Chapter 12. Gender, Sex, and Sexuality
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Figure 12.1. Some children may learn at an early age that their gender does not correspond with their sex. (Photo courtesy of trazomfreak/flickr)

Learning Objectives

12.1. The Difference between Sex and Gender

Define and differentiate between sex and genderDefine and discuss what is meant by gender identityUnderstand and discuss the role of homophobia and heterosexism in societyDistinguish the meanings of transgendered, transsexual, and homosexual identities

12.2. Gender

Explain the influence of socialization on gender roles in CanadaUnderstand the stratification of gender in major North American institutionsDescribe gender from the view of each sociological perspective

12.3. Sex and Sexuality

Understand different attitudes associated with sex and sexualityDefine sexual inequality in various societiesDiscuss theoretical perspectives on sex and sexuality

Introduction to Gender, Sex, and Sexuality

When Harry was born, his parents, Steve and Barb, were delighted to add another boy to their family. But as their baby boy began to grow and develop, they noticed that Harry began to express himself in a manner that they viewed as more feminine than masculine. He gravitated toward dolls and other toys that our culture typically associates with girls. But Harry’s preference was not simply about liking pink more than blue or flowers more than fire trucks. He even began to draw himself as a girl, complete with a dress and high-heeled shoes. In fact, Harry did not just wish to be a girl; he believed he was a girl.

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In kindergarten, Harry often got into arguments with male classmates because he insisted that he was a girl, not a boy. He even started calling himself “Hailey.” Steve and Barb met with several psychologists, all of whom told them that Hailey was transgendered. But Steve and Barb had a hard time understanding that their five-year-old son could have already developed a gender identity that went against society’s expectations. Concerned with the social ramifications associated with his child being transgendered, Steve hoped this was just a phase. But Barb, and eventually Steve, realized that Harry’s feelings were genuine and unyielding, and they made the decision to let Harry live as Hailey—a girl. They came to this decision after concluding that the criticism he would endure from his peers and other members of society would be less damaging than the confusion he might experience internally if he were forced to live as a boy.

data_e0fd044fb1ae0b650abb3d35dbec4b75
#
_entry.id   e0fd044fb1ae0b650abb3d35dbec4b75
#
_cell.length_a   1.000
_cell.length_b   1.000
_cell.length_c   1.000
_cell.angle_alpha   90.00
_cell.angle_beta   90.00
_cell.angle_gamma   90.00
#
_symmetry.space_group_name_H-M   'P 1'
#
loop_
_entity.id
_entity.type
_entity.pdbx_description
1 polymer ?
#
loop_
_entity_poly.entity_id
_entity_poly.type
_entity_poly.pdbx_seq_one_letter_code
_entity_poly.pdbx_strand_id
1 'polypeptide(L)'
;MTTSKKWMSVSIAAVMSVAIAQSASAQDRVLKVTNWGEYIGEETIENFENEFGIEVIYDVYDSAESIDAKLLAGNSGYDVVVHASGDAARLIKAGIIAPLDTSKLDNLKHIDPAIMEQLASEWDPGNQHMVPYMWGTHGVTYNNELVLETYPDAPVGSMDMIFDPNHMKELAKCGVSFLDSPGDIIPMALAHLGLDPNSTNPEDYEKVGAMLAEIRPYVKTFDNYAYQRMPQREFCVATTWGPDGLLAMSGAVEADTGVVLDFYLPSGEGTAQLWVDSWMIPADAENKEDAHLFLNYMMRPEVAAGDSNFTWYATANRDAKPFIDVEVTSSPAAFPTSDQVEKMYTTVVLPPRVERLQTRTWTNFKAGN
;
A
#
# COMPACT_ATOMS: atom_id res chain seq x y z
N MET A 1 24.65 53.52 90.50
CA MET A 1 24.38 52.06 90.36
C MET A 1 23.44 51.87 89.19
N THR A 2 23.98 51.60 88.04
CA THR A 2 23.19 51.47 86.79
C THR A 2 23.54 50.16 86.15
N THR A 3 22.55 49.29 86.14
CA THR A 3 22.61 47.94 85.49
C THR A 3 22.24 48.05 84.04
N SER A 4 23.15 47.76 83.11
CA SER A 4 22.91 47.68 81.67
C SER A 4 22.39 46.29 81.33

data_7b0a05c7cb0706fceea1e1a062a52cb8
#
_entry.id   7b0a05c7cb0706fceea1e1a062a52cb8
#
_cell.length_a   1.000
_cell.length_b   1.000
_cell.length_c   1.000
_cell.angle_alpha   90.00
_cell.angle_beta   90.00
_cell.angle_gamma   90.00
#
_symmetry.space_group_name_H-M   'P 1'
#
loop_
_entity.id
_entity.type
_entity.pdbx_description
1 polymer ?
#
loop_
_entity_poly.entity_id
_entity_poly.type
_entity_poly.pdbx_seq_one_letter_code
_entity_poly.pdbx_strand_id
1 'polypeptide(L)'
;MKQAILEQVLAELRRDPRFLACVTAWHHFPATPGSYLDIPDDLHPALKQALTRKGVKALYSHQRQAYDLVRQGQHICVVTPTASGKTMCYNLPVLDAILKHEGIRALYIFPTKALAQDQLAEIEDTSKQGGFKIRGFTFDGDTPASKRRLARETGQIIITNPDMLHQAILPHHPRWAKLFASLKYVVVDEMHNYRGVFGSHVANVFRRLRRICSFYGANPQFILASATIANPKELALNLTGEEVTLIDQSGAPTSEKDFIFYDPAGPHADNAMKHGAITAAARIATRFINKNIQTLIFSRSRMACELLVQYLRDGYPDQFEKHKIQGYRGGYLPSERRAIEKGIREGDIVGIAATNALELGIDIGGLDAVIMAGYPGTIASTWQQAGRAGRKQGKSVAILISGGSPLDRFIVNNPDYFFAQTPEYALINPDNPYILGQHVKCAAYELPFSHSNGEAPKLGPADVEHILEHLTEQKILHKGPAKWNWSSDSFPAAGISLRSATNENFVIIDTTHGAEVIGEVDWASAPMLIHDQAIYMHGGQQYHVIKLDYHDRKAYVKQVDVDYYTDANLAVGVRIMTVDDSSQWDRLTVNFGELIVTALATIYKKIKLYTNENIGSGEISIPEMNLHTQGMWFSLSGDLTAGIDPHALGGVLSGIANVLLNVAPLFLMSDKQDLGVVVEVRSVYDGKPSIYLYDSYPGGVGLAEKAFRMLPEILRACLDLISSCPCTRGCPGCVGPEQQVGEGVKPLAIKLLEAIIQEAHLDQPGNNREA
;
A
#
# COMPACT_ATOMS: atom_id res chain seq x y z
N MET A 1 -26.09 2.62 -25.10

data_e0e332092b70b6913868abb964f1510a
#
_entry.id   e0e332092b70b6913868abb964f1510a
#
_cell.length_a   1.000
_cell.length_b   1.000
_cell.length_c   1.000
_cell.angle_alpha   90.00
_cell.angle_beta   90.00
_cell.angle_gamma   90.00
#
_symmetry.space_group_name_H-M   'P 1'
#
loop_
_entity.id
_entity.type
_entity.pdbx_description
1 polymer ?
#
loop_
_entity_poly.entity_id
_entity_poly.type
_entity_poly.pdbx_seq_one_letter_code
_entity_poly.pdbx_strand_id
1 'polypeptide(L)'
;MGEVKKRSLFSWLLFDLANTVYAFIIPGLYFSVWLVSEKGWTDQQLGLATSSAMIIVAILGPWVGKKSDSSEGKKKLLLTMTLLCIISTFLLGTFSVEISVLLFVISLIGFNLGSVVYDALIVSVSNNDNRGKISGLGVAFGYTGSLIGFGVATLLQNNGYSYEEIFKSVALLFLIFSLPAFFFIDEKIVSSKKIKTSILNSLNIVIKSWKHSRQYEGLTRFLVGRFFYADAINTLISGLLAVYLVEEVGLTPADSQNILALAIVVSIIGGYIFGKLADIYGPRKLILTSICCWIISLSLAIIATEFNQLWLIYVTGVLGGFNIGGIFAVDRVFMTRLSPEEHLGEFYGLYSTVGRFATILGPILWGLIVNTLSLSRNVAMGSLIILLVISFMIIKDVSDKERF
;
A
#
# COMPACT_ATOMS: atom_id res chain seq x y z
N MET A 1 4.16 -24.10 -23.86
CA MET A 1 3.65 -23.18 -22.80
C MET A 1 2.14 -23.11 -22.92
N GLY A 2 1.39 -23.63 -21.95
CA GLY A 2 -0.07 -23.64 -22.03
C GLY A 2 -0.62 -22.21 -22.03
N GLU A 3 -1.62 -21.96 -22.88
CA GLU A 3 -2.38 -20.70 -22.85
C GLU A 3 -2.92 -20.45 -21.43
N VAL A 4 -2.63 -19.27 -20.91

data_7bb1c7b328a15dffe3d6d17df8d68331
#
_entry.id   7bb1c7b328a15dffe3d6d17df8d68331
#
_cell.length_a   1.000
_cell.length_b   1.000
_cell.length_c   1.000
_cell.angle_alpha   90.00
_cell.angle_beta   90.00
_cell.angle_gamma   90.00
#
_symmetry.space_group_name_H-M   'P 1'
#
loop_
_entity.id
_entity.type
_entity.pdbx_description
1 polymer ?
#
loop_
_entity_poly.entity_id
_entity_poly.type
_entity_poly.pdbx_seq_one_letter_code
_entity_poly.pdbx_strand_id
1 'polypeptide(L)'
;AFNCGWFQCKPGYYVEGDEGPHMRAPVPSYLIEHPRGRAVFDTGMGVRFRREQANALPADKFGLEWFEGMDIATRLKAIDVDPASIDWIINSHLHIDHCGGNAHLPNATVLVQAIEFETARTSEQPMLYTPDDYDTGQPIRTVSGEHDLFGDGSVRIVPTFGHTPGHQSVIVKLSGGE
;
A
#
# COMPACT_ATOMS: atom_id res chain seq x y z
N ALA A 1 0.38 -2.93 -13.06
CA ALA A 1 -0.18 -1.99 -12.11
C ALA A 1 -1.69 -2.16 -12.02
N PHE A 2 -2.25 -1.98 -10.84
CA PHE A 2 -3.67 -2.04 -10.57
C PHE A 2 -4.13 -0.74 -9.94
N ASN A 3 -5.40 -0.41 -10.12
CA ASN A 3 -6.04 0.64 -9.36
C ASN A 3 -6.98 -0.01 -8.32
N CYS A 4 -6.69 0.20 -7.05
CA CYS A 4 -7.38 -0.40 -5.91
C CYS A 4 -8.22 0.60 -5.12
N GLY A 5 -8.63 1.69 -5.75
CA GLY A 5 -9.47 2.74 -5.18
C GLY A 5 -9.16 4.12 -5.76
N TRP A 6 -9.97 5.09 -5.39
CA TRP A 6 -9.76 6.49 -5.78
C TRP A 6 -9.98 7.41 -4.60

Many transgendered children grow up hating their bodies, and this population can have high rates of drug abuse and suicide (Weiss 2011). Fearful of these outcomes and eager to make their child happy, Steve and Barb now refer to Harry as Hailey and allow her to dress and behave in manners that are considered feminine. To a stranger, Hailey is likely to appear just like any other girl and may even be considered extra girly due to her love of all things pink. But to those who once knew Hailey as Harry, Hailey is likely to endure more ridicule and rejection as the result of adopting a feminine gender identity.

Currently, seven-year-old Hailey and her parents are comfortable with her gender status, but Steve and Barb are concerned about what questions and problems might arise as she gets older. “Who’s going to love my child?” asks Steve (Ling 2011). This question isn’t asked because Hailey is unlovable, but because North American society has yet to fully listen to or understand the personal narratives of the transgendered population (Hines and Sanger 2010).